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The decision to seek out more diversity comes after receiving backlash from its shareholders, Trillium Asset Management LLC and the Sustainability Group, according to Bloomberg. Apple vows that it is “committed to actively seek out highly qualified women and individuals from minority groups to include in the pool from which Board nominees are chosen,” as quoted in the company’s Nominating and Corporate Governance Committee Charter.
What does having more female representation mean for business? Companies that have women in high-ranking positions prove to perform better than those that are absent of female leadership. In Catalyst’s The Bottom Line: Corporate Performance and Women’s Representation on Boards report, it was found that “Fortune 500 companies with the highest representation of women board directors attained significantly higher financial performance, on average, than those with the lowest representation of women board directors.” Furthermore, the study indicates that corporations that have a female-friendly board of directors excel in three areas:
1. Return on Equity: On average, companies with the highest percentages of women board directors outperformed those with the least by 53 percent.
2. Return on Sales: On average, companies with the highest percentages of women board directors outperformed those with the least by 42 percent.
3. Return on Invested Capital: On average, companies with the highest percentages of women board directors outperformed those with the least by 66 percent.
Women have been fighting for equality long enough, and their efforts are finally paying off. In 2013, women made up 60 percent of all “computer systems design and related services” jobs, according to the U.S. Bureau of Labor and Statistics, which is a 26 percent jump from the year prior. Most notably for women in business, there are the many powerful female leaders being recognized for their C-suite positions at Fortune 500 companies, such as Sheryl Sandberg of Facebook, Marissa Mayer of Yahoo!, Beth Mooney of KeyCorp, and, most recently, Mary Barra of General Motors. Read more about how 2013 was oh-so good to women in business, here, and see why other big-brand corporations are jumping on the gender-diversity bandwagon, too, here.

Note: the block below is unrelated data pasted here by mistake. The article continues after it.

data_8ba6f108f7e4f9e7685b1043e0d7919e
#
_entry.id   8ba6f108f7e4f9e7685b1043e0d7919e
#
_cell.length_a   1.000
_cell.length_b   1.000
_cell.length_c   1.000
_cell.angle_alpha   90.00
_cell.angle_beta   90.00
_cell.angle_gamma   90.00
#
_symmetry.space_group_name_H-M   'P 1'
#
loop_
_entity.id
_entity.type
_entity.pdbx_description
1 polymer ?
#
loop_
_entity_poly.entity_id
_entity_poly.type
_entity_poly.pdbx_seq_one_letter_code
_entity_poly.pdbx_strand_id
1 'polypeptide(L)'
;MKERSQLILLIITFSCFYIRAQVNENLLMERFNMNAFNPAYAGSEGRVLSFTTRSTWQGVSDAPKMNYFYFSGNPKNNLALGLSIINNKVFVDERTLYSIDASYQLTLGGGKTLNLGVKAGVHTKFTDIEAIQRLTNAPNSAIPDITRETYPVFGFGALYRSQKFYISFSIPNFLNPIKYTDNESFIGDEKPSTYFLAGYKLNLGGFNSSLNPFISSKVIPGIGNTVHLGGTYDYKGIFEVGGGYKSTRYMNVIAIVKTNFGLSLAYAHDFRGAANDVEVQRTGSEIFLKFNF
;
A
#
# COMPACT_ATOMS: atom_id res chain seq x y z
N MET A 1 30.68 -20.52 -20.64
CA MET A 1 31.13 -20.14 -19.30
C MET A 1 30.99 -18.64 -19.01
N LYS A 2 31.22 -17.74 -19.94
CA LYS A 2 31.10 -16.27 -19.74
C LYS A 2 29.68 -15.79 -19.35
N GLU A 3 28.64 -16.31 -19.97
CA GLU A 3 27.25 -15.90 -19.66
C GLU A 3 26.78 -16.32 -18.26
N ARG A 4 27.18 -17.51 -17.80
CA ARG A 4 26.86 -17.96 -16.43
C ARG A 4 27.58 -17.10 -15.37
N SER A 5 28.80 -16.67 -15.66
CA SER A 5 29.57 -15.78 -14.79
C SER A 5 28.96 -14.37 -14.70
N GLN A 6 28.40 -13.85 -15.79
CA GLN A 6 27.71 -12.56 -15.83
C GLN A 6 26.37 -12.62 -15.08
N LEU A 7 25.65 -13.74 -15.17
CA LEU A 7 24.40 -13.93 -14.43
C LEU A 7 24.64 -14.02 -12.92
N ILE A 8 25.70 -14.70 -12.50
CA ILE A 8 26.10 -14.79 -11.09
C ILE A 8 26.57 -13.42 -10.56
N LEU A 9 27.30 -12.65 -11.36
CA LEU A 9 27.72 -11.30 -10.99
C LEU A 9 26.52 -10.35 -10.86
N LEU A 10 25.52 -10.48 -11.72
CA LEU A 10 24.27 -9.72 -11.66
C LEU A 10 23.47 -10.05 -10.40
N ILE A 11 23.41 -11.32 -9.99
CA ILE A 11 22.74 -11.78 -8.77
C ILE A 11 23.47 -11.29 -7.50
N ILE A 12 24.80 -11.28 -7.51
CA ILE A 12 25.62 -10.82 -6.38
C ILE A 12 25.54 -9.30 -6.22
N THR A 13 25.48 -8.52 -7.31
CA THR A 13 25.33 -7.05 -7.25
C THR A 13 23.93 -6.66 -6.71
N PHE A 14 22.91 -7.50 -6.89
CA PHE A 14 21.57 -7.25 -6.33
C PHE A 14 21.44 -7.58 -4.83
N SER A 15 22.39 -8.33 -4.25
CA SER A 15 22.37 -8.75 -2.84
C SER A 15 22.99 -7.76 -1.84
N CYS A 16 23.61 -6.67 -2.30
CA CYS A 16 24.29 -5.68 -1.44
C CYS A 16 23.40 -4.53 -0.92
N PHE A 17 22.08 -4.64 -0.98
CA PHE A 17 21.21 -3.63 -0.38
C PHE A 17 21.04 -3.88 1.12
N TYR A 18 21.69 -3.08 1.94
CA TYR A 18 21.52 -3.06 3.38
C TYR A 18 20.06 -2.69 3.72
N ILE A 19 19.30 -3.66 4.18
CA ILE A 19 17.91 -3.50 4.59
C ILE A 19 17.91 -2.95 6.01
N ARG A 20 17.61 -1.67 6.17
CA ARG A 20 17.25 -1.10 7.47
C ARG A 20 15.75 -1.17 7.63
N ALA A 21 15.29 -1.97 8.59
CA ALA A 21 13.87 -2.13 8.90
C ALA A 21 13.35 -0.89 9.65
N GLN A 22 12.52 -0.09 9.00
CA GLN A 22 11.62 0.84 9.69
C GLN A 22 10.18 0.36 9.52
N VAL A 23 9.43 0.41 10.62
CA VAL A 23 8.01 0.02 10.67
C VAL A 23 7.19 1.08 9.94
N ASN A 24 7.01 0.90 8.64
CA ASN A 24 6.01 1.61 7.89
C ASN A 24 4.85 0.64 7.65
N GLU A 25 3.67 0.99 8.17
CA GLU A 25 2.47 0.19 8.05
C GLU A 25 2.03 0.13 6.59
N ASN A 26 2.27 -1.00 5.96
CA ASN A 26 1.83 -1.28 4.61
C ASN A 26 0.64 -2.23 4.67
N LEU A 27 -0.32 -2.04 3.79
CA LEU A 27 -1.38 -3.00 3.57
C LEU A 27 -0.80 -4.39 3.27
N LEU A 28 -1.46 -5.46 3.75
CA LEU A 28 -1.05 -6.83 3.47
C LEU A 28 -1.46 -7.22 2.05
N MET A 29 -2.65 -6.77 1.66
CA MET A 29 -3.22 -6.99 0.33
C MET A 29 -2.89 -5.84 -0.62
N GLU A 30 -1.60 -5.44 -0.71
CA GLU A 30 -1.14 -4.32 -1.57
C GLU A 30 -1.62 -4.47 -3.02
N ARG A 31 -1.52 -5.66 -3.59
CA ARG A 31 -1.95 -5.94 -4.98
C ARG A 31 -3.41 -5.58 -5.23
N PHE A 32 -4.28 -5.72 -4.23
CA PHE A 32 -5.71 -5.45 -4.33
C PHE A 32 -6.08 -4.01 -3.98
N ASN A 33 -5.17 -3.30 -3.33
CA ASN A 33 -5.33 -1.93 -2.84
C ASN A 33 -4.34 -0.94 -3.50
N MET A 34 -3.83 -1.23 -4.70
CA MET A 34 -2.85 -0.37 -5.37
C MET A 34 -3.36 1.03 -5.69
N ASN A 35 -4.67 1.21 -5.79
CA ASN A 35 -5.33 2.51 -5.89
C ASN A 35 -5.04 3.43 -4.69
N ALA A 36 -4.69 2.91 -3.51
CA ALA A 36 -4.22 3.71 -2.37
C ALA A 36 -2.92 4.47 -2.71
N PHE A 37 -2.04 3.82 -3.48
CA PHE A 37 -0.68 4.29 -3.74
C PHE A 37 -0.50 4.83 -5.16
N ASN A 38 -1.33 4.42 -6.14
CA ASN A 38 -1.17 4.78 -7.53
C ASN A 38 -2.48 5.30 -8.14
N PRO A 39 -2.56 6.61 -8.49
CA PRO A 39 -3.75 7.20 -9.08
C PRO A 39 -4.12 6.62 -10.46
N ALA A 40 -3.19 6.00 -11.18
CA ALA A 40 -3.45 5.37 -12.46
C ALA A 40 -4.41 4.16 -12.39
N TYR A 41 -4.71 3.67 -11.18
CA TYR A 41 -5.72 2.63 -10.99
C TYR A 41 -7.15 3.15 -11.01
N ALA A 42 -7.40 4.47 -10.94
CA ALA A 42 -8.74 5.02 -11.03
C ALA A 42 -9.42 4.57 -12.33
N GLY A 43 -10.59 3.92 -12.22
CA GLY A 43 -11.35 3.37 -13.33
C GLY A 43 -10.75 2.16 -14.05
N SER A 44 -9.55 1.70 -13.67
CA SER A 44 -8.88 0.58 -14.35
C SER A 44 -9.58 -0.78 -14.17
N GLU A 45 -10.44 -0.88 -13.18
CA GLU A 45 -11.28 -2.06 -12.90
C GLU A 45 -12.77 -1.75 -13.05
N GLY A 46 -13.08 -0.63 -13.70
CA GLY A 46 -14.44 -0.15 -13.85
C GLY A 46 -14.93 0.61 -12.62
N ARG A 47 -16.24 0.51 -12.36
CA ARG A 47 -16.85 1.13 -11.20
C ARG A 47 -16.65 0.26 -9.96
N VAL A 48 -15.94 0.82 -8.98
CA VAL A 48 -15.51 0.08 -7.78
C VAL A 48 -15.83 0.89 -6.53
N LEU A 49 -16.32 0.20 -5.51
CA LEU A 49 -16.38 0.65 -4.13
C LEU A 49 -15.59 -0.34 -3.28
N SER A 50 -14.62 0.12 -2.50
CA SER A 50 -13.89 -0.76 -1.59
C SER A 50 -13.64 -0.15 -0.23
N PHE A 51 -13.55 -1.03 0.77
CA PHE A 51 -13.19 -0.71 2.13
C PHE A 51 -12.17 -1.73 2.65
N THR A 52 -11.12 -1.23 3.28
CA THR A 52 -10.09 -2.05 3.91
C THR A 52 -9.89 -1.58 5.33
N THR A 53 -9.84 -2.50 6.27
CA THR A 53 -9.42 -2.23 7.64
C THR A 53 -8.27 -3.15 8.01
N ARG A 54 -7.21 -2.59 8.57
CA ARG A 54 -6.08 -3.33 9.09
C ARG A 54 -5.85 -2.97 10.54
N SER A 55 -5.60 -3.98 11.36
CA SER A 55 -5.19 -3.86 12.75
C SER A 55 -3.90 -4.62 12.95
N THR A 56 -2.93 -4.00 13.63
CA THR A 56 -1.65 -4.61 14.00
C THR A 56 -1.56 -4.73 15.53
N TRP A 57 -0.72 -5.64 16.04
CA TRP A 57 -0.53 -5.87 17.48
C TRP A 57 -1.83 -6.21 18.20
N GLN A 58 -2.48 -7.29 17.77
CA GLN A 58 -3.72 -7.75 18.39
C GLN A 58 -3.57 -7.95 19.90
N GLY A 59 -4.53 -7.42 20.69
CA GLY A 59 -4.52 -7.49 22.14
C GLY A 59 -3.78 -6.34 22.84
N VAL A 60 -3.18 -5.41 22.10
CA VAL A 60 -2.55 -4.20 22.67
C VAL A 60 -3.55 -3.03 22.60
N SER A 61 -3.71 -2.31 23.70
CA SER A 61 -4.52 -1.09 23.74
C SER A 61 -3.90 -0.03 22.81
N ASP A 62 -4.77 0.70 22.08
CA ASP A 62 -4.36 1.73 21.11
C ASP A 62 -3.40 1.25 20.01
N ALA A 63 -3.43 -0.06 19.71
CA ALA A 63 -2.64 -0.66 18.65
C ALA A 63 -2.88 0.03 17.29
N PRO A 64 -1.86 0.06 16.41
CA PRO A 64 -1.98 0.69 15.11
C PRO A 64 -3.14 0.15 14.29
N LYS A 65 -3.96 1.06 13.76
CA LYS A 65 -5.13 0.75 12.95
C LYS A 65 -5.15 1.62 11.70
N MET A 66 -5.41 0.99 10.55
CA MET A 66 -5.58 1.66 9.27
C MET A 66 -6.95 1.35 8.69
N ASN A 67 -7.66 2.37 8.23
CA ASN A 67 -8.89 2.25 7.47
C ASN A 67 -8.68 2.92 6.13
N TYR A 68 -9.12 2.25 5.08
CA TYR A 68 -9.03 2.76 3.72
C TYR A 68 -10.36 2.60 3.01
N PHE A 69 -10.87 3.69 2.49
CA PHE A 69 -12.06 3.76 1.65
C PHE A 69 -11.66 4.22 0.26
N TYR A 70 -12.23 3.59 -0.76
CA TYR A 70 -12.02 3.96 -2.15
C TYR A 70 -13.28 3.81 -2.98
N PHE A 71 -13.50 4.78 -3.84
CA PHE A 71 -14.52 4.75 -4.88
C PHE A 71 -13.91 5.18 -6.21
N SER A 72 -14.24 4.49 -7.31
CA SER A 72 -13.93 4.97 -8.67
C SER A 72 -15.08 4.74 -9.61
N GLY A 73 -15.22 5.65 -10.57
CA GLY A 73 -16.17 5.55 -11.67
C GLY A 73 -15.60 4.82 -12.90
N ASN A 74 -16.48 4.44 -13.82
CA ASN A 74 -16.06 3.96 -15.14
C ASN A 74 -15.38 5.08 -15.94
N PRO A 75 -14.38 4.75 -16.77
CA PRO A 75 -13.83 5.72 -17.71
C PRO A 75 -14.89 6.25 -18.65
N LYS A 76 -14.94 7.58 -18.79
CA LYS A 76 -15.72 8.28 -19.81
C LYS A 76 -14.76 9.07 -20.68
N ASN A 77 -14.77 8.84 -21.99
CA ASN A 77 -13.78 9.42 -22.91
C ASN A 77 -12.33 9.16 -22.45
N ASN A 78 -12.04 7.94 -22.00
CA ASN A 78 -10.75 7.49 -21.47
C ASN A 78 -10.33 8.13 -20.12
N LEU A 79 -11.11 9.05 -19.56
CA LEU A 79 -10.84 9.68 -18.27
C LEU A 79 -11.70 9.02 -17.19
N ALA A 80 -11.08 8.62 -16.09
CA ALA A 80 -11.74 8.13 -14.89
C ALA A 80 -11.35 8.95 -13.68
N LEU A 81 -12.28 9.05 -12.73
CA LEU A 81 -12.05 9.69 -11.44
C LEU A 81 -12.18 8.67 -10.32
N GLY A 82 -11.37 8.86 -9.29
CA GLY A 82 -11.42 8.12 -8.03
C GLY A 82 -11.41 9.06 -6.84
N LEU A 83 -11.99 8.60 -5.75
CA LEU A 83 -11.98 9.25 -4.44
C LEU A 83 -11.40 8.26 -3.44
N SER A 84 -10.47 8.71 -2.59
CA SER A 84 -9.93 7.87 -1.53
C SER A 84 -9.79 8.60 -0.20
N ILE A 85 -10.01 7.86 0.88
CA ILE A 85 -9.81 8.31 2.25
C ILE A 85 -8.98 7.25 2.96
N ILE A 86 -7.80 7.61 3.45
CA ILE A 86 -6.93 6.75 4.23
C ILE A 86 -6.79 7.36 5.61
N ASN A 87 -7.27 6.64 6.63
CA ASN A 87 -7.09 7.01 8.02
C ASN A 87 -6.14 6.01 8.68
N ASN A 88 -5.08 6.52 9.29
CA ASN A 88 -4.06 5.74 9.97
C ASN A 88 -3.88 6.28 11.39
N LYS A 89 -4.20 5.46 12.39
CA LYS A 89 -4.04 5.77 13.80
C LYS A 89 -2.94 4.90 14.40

It seems, then, that Apple’s decision to diversify its board of directors will lead to promising outcomes that will satisfy the likes of its shareholders as well as its own bottom line. Hopefully the company will stay true to its pledge, just as Twitter followed through with its promise to appoint its first female board member, Marjorie Scardino, after falling under much scrutiny for its all-male board of directors. Stay tuned.
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